Source: Authors’ calculations using data from the SCEYP, 2018

Figures 1 and 2 show that current provision during school holidays is lower than during term, even allowing for the fact that the holidays only cover one quarter the number of weeks than those covered by term time. This is because many providers are only open during term, particularly school based providers with nursery provision only for three and four year olds. Consequently, the Liberal Democrats proposals for 48 weeks of childcare for all two to four year olds (and the identical “cradle to school” for these age groups) would require even greater expansion of provision during the holidays: the estimates suggest provision would need to be more than two-and-a-half times its current size for three and four year olds and almost twice its current size for two year olds.

Figure 3 shows how expanding provision to children of working parents under age two (the Liberal Democrats’ proposal) would require expansions of around 20 percent during term and 30 percent during the holidays. Given that much of the current provision for this age group is used by working parents, this expansion reflects an implicit assumption in our calculations that work participation would be slightly higher as a result of the free hours. The extremely large expansions under the “cradle to school” option for this age group mainly reflects the offer for all children regardless of parent work (and the additional 3 months of free hours to a lesser extent). What this shows is that providing anything like a “cradle to school” full-time childcare offer for all families would require a particularly dramatic expansion in childcare for children under age two.  

What kind of additional provision would benefit children?

The numbers presented above provide insights into the quantity of provision required to offer parents free hours to support them to work, but the quality of the additional free hours needs to be considered to understand the possible impacts on children. A wide range of evidence has shown that high quality provision is critical to support children’s cognitive and social development and this is associated with the use of more highly qualified (and consequently higher paid) staff. Both the Labour Party and the Liberal Democrats emphasise that the free hours will be high quality and propose a transition to a graduate-led workforce (meaning that every setting would have at least one member of staff qualified to graduate level).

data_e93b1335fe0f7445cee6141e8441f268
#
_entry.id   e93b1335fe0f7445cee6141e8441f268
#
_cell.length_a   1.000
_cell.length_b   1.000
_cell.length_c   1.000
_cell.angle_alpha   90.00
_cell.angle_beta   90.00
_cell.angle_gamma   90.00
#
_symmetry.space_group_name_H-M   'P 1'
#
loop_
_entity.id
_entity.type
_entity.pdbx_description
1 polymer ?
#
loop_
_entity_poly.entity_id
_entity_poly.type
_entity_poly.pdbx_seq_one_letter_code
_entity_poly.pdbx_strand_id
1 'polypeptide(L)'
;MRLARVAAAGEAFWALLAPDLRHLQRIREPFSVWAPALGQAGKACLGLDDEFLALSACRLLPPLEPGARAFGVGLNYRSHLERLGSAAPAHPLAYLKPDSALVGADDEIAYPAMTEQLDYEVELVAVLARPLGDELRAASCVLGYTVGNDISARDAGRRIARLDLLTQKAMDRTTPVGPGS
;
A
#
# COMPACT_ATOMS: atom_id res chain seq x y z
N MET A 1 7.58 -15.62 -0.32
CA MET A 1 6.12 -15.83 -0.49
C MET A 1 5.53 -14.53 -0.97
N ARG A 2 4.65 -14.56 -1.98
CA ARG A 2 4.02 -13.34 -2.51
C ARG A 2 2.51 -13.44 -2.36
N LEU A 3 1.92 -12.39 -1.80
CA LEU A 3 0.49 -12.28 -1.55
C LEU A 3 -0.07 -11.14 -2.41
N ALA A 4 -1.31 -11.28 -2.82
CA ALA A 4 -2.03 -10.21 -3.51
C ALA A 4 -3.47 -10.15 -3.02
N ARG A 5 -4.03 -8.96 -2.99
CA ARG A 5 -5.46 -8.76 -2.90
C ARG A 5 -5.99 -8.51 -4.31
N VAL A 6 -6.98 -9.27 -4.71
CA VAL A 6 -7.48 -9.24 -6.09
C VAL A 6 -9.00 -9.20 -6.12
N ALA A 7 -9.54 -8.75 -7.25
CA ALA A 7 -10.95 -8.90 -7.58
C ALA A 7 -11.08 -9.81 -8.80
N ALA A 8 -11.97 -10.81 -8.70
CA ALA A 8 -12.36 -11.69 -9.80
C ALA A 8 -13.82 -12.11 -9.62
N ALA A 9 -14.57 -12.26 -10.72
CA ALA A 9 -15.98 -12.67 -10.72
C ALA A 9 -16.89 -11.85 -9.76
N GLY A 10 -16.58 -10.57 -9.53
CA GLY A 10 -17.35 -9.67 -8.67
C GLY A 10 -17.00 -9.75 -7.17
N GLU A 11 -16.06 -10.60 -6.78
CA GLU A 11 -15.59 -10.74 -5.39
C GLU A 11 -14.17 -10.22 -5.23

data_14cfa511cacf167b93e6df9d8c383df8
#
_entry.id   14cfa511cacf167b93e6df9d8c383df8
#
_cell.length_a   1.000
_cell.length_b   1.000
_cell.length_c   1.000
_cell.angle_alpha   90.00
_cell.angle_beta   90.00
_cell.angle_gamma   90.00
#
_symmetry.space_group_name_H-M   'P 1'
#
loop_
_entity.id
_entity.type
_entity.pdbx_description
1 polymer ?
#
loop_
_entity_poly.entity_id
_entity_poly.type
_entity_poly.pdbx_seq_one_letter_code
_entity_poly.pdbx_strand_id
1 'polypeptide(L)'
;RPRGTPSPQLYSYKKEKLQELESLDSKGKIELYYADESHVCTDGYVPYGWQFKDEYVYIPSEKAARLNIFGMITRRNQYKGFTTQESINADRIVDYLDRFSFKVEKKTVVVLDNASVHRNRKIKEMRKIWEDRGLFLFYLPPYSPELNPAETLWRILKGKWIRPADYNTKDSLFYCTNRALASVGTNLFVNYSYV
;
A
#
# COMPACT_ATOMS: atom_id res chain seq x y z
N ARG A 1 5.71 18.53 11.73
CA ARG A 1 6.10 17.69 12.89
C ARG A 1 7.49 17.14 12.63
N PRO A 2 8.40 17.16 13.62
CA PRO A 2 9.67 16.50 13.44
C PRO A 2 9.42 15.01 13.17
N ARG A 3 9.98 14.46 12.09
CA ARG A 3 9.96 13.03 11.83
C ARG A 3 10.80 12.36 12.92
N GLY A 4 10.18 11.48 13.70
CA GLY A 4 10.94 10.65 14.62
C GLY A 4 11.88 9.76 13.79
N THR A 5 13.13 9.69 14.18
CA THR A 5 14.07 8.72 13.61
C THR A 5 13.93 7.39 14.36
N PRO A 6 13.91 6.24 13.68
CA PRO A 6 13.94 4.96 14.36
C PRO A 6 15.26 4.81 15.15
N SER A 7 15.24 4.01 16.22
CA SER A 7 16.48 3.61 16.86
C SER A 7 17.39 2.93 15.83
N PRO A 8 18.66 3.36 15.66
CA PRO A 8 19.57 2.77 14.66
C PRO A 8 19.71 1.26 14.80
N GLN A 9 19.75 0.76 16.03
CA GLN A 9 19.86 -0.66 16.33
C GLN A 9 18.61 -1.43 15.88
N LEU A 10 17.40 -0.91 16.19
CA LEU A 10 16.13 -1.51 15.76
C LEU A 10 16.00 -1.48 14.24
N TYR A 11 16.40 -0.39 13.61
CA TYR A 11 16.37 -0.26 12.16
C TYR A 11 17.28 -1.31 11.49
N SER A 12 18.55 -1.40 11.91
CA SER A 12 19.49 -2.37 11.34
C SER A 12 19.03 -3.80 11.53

At present, 17 percent of the early years workforce are qualified to graduate level and we estimate that around one third (34 percent) of settings are graduate-led. Any transition to an entirely graduate-led early years sector would require either considerable additional training to graduate level or a redistribution of graduate-level staff across settings.

As shown in table 1, the proportion of settings which are graduate-led and the proportion of staff qualified to graduate level are considerably higher for maintained provision (maintained nursery classes and maintained nursery schools) than other types of providers. Maintained providers also score more highly, on average, than private and voluntary providers on more direct measures of quality. However table 1 also shows that only 4 percent of hours for two year olds and 22 percent of hours for three and four year old preschool children are provided by the maintained sector. Moreover, the experience following the introduction of free hours for three year olds in 2004 suggests that much of any expansion in provision would be delivered by private and voluntary providers. Hence, raising quality would either require some means to increase the share of graduate-led settings within the private and voluntary sector or supporting expansion in provision in the maintained sector, particularly for children aged two and younger. Such expansion in the maintained sector would increase the opportunities for children to remain with a single, highly qualified provider throughout their preschool years and through into school.

Both the Labour Party and Liberal Democrats have proposed substantial increases in the hourly funding rates for the free hours which could help cover the higher costs of a more highly qualified workforce. More broadly, while higher funding per se offers providers the opportunity to improve quality (and many may take that opportunity), there is no guarantee that providers will use the money to achieve this. Some might choose alternative uses such as increasing staff pay or giving parents more flexibility, while others could simply pocket the extra funding as additional profit. Hence, it is important that increases in funding intended to improve quality are introduced alongside additional quality-related requirements.

Source: Authors’ calculations using data from the SCEYP, 2018


The election campaign has been instrumental in raising some key issues in early childhood education and care: the Labour Party have highlighted the importance of quality of provision as well as quantity; the Liberal Democrats have raised the issue of bridging the gap in support for really young children; and the Conservatives have discussed wrap-around care for school children. While the budget costs of the campaign promises may be of considerable concern, it is perhaps more important to understand the scale of changes that the proposals would aim to achieve, both in the quantity and in the quality of early years provision.

Free childcare: what is needed to deliver the election promises?